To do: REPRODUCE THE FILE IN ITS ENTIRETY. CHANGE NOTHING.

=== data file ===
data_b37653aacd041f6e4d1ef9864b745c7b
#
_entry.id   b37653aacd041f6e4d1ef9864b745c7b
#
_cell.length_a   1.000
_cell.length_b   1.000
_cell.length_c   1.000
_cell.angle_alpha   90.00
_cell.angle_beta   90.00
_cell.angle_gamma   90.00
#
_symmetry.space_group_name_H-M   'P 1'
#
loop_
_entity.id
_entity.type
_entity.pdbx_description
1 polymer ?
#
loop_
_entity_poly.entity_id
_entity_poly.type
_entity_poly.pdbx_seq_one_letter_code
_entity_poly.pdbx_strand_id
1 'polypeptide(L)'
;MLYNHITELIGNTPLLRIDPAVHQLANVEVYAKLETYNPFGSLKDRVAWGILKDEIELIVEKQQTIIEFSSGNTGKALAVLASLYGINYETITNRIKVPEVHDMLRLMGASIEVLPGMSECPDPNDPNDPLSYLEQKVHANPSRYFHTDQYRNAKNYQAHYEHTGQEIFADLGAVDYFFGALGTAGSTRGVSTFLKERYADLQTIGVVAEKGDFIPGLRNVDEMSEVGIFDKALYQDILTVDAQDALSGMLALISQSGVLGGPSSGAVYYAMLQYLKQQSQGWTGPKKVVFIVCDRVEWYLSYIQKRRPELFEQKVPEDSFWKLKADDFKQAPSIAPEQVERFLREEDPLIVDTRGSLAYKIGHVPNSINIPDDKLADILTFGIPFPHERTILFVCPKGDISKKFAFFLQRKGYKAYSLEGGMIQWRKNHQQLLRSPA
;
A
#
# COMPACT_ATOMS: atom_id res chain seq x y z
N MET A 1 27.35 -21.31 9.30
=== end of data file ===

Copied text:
data_b37653aacd041f6e4d1ef9864b745c7b
#
_entry.id   b37653aacd041f6e4d1ef9864b745c7b
#
_cell.length_a   1.000
_cell.length_b   1.000
_cell.length_c   1.000
_cell.angle_alpha   90.00
_cell.angle_beta   90.00
_cell.angle_gamma   90.00
#
_symmetry.space_group_name_H-M   'P 1'
#
loop_
_entity.id
_entity.type
_entity.pdbx_description
1 polymer ?
#
loop_
_entity_poly.entity_id
_entity_poly.type
_entity_poly.pdbx_seq_one_letter_code
_entity_poly.pdbx_strand_id
1 'polypeptide(L)'
;MLYNHITELIGNTPLLRIDPAVHQLANVEVYAKLETYNPFGSLKDRVAWGILKDEIELIVEKQQTIIEFSSGNTGKALAVLASLYGINYETITNRIKVPEVHDMLRLMGASIEVLPGMSECPDPNDPNDPLSYLEQKVHANPSRYFHTDQYRNAKNYQAHYEHTGQEIFADLGAVDYFFGALGTAGSTRGVSTFLKERYADLQTIGVVAEKGDFIPGLRNVDEMSEVGIFDKALYQDILTVDAQDALSGMLALISQSGVLGGPSSGAVYYAMLQYLKQQSQGWTGPKKVVFIVCDRVEWYLSYIQKRRPELFEQKVPEDSFWKLKADDFKQAPSIAPEQVERFLREEDPLIVDTRGSLAYKIGHVPNSINIPDDKLADILTFGIPFPHERTILFVCPKGDISKKFAFFLQRKGYKAYSLEGGMIQWRKNHQQLLRSPA
;
A
#
# COMPACT_ATOMS: atom_id res chain seq x y z
N MET A 1 27.35 -21.31 9.30